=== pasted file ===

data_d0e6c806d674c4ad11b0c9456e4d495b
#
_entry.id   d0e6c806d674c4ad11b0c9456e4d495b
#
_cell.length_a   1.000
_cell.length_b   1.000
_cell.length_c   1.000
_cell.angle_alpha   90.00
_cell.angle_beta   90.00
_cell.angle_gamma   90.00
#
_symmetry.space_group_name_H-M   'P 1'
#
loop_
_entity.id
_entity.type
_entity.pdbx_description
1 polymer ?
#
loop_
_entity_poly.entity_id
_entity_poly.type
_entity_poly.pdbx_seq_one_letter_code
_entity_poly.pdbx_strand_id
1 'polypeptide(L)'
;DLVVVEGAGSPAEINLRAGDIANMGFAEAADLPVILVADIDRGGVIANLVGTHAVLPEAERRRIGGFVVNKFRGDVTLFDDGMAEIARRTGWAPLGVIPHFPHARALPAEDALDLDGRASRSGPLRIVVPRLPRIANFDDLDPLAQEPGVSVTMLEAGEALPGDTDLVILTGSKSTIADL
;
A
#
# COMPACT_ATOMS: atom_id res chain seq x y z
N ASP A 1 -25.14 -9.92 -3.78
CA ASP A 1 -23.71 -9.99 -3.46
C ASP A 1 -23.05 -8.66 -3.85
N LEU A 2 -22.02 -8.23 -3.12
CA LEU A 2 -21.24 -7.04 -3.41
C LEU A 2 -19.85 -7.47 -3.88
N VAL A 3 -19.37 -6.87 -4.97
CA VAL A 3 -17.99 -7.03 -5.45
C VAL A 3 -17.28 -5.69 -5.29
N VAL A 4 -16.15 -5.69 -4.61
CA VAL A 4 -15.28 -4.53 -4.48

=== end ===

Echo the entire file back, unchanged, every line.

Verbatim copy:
data_d0e6c806d674c4ad11b0c9456e4d495b
#
_entry.id   d0e6c806d674c4ad11b0c9456e4d495b
#
_cell.length_a   1.000
_cell.length_b   1.000
_cell.length_c   1.000
_cell.angle_alpha   90.00
_cell.angle_beta   90.00
_cell.angle_gamma   90.00
#
_symmetry.space_group_name_H-M   'P 1'
#
loop_
_entity.id
_entity.type
_entity.pdbx_description
1 polymer ?
#
loop_
_entity_poly.entity_id
_entity_poly.type
_entity_poly.pdbx_seq_one_letter_code
_entity_poly.pdbx_strand_id
1 'polypeptide(L)'
;DLVVVEGAGSPAEINLRAGDIANMGFAEAADLPVILVADIDRGGVIANLVGTHAVLPEAERRRIGGFVVNKFRGDVTLFDDGMAEIARRTGWAPLGVIPHFPHARALPAEDALDLDGRASRSGPLRIVVPRLPRIANFDDLDPLAQEPGVSVTMLEAGEALPGDTDLVILTGSKSTIADL
;
A
#
# COMPACT_ATOMS: atom_id res chain seq x y z
N ASP A 1 -25.14 -9.92 -3.78
CA ASP A 1 -23.71 -9.99 -3.46
C ASP A 1 -23.05 -8.66 -3.85
N LEU A 2 -22.02 -8.23 -3.12
CA LEU A 2 -21.24 -7.04 -3.41
C LEU A 2 -19.85 -7.47 -3.88
N VAL A 3 -19.37 -6.87 -4.97
CA VAL A 3 -17.99 -7.03 -5.45
C VAL A 3 -17.28 -5.69 -5.29
N VAL A 4 -16.15 -5.69 -4.61
CA VAL A 4 -15.28 -4.53 -4.48